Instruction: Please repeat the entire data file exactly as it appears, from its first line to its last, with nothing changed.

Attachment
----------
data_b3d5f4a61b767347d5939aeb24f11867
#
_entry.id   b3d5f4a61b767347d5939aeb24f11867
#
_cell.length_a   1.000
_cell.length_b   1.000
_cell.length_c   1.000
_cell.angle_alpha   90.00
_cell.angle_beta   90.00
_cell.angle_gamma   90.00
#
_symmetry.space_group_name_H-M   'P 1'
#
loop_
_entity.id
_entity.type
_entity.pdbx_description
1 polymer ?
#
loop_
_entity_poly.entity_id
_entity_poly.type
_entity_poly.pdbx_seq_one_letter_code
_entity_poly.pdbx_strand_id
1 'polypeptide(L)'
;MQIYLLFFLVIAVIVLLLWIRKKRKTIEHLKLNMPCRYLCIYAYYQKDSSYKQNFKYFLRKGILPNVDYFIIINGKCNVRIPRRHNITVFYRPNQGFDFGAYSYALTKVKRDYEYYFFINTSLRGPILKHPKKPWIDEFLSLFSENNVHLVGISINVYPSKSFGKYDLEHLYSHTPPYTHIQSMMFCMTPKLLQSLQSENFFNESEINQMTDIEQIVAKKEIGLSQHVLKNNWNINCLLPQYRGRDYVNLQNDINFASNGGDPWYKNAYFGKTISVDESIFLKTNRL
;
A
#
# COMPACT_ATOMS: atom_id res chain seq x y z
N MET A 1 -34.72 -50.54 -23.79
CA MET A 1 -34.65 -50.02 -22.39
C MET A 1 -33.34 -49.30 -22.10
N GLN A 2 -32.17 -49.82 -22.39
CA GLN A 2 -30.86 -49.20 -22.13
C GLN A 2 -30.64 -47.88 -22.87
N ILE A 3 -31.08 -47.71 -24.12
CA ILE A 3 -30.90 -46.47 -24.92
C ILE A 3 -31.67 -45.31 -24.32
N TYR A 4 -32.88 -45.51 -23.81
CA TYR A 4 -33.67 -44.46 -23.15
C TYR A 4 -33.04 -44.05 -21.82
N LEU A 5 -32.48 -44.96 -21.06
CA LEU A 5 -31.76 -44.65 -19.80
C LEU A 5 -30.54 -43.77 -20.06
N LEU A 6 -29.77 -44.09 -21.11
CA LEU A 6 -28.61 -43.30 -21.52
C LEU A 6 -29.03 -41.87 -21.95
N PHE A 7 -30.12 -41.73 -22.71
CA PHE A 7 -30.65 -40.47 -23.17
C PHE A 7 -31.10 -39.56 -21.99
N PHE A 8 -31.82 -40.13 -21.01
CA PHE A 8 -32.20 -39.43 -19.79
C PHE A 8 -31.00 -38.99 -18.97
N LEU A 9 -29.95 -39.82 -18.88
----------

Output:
data_b3d5f4a61b767347d5939aeb24f11867
#
_entry.id   b3d5f4a61b767347d5939aeb24f11867
#
_cell.length_a   1.000
_cell.length_b   1.000
_cell.length_c   1.000
_cell.angle_alpha   90.00
_cell.angle_beta   90.00
_cell.angle_gamma   90.00
#
_symmetry.space_group_name_H-M   'P 1'
#
loop_
_entity.id
_entity.type
_entity.pdbx_description
1 polymer ?
#
loop_
_entity_poly.entity_id
_entity_poly.type
_entity_poly.pdbx_seq_one_letter_code
_entity_poly.pdbx_strand_id
1 'polypeptide(L)'
;MQIYLLFFLVIAVIVLLLWIRKKRKTIEHLKLNMPCRYLCIYAYYQKDSSYKQNFKYFLRKGILPNVDYFIIINGKCNVRIPRRHNITVFYRPNQGFDFGAYSYALTKVKRDYEYYFFINTSLRGPILKHPKKPWIDEFLSLFSENNVHLVGISINVYPSKSFGKYDLEHLYSHTPPYTHIQSMMFCMTPKLLQSLQSENFFNESEINQMTDIEQIVAKKEIGLSQHVLKNNWNINCLLPQYRGRDYVNLQNDINFASNGGDPWYKNAYFGKTISVDESIFLKTNRL
;
A
#
# COMPACT_ATOMS: atom_id res chain seq x y z
N MET A 1 -34.72 -50.54 -23.79
CA MET A 1 -34.65 -50.02 -22.39
C MET A 1 -33.34 -49.30 -22.10
N GLN A 2 -32.17 -49.82 -22.39
CA GLN A 2 -30.86 -49.20 -22.13
C GLN A 2 -30.64 -47.88 -22.87
N ILE A 3 -31.08 -47.71 -24.12
CA ILE A 3 -30.90 -46.47 -24.92
C ILE A 3 -31.67 -45.31 -24.32
N TYR A 4 -32.88 -45.51 -23.81
CA TYR A 4 -33.67 -44.46 -23.15
C TYR A 4 -33.04 -44.05 -21.82
N LEU A 5 -32.48 -44.96 -21.06
CA LEU A 5 -31.76 -44.65 -19.80
C LEU A 5 -30.54 -43.77 -20.06
N LEU A 6 -29.77 -44.09 -21.11
CA LEU A 6 -28.61 -43.30 -21.52
C LEU A 6 -29.03 -41.87 -21.95
N PHE A 7 -30.12 -41.73 -22.71
CA PHE A 7 -30.65 -40.47 -23.17
C PHE A 7 -31.10 -39.56 -21.99
N PHE A 8 -31.82 -40.13 -21.01
CA PHE A 8 -32.20 -39.43 -19.79
C PHE A 8 -31.00 -38.99 -18.97
N LEU A 9 -29.95 -39.82 -18.88